We began August 1. It was hot, awkward, and uncomfortable. As cyclists, we had to figure out our own way, since the TAT was designed for the range and speed of a motorcycle. We ran out of water, got stuck in the mud, hid from thunderstorms, slept with bed bugs, and rode in a crosswind for over 600 miles. We snuck water from private property, pushed our bikes for miles, and sprinted from aggressive dogs. But we were awestruck by the beauty in front of us, food tasted better than it ever had, sleep felt the best ever, and our encounters with humans seemed true and honest. We did hard things and they were good for us. Eventually, we found a rhythm, pace, and ease of living.
We’ve now been on the road for more than two months. I know how far we’ve come, I’ve witnessed it, I’ve lived it, but it still doesn’t feel real. I’m tan, darker than I’ve ever been. I take a sip of water. It has a faint taste of dirt, or does it? Maybe it’s because I know what it looked like before we purified it. I add a packet of instant iced tea powder into my bottle. Better than dirt. I think back to New Mexico and the windmills that made filling up with clean water a joy. Every place should have windmills. Our road takes us through a ranch, where we stop and speak with the owner, who gives us a six-pack of cold Gatorade. We drink two each while talking with him and pack the other two away. He offers us another six-pack, we’re good, so we thank him and make our way down the road. The sky is clear and there are few clouds. The temperature will rise to 90 degrees today. We apply sunscreen to our dusty skin. The temperature reminds me of North Carolina and Oklahoma, but we’ve been lucky with the weather. We avoided snow in the Rockies, and if it rained now the dusty silt would turn sticky-wet like clay. I stop to take a picture. For miles, there’s no person, house, or vehicle in sight. We’re in the Great Basin, and I’m on top of a range looking straight at another range with a basin in the middle. It looks drastically different than what lies just behind us. How is this possible? I’m enchanted. We keep rolling and finally make it to the town. It has a bar and so does my phone. Population 500, Google says. There’s a grocery, a gas station, a restaurant, and a couple motels. We have choices! We make our way to a motel, where I’m greeted by a puzzled look on the face of the clerk. I’m dusty, dirty, and wearing a raccoon sunglasses tan. “We’re riding the Trans-America Trail. Do you ever get folks coming in here on motorbikes?” I ask. “Absolutely,” they say, “but never anyone on a bicycle! You’ve ridden all this way?” It’s the same conversation I’ve had in every motel along the way, and it grounds me in the reality of the trip. We’ve come so far and still have 700 miles to go. But at this point, it doesn’t seem like much at all.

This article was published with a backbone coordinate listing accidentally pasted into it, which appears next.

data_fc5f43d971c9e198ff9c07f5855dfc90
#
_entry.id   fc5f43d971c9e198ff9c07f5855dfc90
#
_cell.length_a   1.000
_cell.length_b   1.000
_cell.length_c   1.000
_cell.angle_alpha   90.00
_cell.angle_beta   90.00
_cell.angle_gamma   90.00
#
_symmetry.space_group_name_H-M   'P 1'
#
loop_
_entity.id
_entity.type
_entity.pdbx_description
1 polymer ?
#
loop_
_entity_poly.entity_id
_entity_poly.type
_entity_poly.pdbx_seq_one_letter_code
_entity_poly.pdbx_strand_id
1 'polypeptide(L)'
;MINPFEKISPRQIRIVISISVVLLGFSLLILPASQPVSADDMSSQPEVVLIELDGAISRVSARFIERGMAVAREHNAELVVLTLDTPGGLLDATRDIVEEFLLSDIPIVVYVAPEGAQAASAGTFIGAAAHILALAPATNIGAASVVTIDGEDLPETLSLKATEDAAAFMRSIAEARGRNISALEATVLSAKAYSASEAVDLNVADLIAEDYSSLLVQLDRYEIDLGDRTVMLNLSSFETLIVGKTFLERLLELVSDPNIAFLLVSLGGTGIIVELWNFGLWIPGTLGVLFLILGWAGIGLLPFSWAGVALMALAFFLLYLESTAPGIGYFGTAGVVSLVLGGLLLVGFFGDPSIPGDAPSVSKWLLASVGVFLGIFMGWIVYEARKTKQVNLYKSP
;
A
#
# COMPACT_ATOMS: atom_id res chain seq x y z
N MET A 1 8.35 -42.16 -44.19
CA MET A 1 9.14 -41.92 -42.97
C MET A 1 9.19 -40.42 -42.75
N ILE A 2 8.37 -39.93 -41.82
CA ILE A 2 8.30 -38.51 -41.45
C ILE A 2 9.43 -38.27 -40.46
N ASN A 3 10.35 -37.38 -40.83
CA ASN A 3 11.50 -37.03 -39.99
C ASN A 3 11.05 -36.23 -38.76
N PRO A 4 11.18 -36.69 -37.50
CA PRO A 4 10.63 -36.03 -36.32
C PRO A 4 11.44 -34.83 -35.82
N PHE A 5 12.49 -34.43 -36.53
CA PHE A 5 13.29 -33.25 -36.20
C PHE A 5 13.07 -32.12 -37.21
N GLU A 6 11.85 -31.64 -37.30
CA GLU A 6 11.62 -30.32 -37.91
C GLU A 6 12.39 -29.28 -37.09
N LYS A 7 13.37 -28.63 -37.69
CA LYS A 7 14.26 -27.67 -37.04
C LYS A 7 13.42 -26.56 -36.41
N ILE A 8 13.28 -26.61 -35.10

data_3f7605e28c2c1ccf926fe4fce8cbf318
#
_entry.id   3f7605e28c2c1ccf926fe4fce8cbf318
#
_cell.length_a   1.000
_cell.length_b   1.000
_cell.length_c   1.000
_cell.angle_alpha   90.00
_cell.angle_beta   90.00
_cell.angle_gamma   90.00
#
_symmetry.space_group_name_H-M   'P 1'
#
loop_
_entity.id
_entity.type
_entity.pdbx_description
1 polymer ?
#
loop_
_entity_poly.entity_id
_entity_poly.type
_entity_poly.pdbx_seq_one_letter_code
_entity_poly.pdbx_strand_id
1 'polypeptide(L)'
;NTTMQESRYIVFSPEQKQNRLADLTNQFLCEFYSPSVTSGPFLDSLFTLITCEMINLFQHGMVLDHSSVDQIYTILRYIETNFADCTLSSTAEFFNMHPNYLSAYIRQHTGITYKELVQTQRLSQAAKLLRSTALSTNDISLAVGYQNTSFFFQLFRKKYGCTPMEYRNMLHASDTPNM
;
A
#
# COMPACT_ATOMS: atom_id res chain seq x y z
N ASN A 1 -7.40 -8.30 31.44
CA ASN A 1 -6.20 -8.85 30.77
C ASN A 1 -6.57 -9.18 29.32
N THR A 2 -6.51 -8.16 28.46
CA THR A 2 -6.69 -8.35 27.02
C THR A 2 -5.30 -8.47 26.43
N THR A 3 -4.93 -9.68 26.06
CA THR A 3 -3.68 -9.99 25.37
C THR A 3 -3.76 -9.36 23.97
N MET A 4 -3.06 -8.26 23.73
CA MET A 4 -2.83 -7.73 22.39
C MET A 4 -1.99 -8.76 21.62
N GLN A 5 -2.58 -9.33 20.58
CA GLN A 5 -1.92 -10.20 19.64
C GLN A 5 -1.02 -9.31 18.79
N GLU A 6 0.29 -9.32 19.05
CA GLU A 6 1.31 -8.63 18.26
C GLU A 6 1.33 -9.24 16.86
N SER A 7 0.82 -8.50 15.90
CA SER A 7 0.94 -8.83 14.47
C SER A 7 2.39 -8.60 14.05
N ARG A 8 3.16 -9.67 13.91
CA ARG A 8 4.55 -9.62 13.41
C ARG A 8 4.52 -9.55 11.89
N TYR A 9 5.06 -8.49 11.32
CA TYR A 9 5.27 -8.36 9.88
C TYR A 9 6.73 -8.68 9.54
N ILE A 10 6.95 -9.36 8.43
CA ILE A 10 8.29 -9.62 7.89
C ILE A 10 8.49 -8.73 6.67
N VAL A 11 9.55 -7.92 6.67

9 THINGS I LEARNED RIDING THE TAT
1. Windmills are a great source for water. Even if they don’t appear to be working, venture over. There’s often a quick release to allow the fan to run and soon the water will follow.
2. If an aggressive dog is chasing you, dismount and put your bicycle between you. A person on a bicycle looks like a UFO to dogs—as soon as you stop and stand up, most dogs will get the idea.
3. Longsleeve shirts are a lifestyle, not a fashion statement. Sunscreen only goes so far.
4. Be like a camel. Pre-hydrate and post-hydrate when you have access to water. Carry a minimum of six liters.
5. The best bug repellent is your hand. If a fly or mosquito is bothering you, kill it.
6. Be present. Stop and talk to the locals. There aren’t many of them, and it’ll be worth it for both parties.
7. Plan two to four days at a time. Be flexible. Your expectations and plans will change.
8. It’s okay to walk. The bike is simply an aid to get your person and your stuff from place to place. When the going gets too rough to pedal, walk for a while, let different muscles take over and give others a much-needed break.
9. Even in the desert, there are natural springs. While traveling through Utah, Nevada, and eastern Oregon, if you see even small patches of green vegetation or old well structures, there’s likely water nearby.
BY THE NUMBERS
7 Worn-out tires
2 Worn-out chains
3 Broken spokes
176 Starbucks Via coffees consumed
1 pair of Rapha bib shorts lost
87 days total
6 days off